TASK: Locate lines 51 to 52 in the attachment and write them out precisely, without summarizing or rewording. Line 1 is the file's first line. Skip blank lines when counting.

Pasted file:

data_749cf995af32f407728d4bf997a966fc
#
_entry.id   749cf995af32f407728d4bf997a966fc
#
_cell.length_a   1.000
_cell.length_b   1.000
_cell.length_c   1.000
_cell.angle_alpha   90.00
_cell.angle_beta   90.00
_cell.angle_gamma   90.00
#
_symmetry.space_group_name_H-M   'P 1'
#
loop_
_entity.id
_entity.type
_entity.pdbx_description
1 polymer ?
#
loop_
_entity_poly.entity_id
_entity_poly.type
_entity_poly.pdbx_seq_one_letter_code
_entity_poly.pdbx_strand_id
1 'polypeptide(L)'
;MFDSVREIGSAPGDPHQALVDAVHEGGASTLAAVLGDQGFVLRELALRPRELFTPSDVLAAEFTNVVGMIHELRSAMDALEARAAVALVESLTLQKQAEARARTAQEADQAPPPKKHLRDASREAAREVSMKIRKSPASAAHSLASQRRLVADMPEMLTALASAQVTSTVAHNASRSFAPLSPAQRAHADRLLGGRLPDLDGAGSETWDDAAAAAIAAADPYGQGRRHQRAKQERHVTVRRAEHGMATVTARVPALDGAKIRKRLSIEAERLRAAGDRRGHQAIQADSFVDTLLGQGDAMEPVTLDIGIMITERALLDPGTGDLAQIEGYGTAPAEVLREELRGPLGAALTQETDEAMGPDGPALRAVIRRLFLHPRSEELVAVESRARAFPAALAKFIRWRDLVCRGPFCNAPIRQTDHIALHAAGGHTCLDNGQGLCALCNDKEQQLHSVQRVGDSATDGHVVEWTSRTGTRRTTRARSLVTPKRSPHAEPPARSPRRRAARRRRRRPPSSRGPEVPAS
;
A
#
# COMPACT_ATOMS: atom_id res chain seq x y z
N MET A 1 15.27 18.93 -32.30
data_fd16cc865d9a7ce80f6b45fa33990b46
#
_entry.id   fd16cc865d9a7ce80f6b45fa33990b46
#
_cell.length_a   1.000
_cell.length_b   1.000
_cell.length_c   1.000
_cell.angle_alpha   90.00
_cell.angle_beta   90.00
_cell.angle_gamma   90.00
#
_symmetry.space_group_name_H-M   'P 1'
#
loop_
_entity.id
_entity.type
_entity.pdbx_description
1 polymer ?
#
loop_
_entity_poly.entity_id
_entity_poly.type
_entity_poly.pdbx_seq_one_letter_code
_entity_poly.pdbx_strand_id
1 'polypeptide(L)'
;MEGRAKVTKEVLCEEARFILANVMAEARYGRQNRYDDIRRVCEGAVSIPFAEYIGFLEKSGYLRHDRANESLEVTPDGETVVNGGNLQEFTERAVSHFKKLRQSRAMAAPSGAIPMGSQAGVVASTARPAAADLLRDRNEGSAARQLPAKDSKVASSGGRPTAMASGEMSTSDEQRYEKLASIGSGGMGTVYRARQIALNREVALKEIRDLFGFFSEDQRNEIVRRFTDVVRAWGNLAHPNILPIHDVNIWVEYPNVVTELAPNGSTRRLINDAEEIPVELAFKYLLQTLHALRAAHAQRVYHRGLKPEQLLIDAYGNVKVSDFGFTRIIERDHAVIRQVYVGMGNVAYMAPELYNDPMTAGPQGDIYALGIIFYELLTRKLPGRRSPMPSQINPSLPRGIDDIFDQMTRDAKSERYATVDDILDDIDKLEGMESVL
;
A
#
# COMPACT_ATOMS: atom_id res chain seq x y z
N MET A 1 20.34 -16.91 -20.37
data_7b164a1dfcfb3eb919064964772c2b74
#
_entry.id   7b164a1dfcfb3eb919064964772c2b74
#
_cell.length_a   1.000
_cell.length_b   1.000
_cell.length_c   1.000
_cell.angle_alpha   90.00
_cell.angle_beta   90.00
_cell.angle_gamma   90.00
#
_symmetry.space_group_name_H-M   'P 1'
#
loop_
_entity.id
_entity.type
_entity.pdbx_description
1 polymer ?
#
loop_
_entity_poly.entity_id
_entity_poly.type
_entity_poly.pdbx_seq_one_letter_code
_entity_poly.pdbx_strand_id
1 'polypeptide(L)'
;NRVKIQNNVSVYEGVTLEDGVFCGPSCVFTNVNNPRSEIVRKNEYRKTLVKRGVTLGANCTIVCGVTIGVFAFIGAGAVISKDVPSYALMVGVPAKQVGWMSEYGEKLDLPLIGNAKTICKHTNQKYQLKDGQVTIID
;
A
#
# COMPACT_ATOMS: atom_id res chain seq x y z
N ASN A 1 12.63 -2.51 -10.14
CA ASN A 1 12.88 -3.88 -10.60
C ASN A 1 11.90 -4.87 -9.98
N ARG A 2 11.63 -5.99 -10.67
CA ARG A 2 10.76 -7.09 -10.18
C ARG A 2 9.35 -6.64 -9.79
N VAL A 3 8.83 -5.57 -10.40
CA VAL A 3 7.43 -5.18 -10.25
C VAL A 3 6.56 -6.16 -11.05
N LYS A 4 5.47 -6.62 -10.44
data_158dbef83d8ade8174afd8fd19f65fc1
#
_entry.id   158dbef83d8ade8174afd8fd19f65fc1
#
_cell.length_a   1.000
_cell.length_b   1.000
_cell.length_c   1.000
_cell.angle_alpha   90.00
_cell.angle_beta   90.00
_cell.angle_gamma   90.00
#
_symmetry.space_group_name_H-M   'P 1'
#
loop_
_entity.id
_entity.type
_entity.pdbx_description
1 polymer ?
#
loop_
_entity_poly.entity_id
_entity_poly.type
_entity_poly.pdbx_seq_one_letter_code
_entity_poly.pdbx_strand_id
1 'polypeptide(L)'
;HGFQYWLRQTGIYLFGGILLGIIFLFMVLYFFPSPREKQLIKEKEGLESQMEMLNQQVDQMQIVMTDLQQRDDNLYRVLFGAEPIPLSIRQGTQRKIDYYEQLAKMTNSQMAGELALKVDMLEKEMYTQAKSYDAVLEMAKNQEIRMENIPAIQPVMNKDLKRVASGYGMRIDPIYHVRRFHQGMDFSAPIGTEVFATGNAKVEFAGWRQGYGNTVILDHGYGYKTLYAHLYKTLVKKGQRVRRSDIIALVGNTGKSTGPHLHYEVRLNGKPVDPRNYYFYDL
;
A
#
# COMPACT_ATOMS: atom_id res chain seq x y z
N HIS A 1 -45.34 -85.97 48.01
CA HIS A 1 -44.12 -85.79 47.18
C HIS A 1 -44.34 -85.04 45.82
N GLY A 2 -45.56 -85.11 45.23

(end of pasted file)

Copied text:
loop_
_entity_poly.entity_id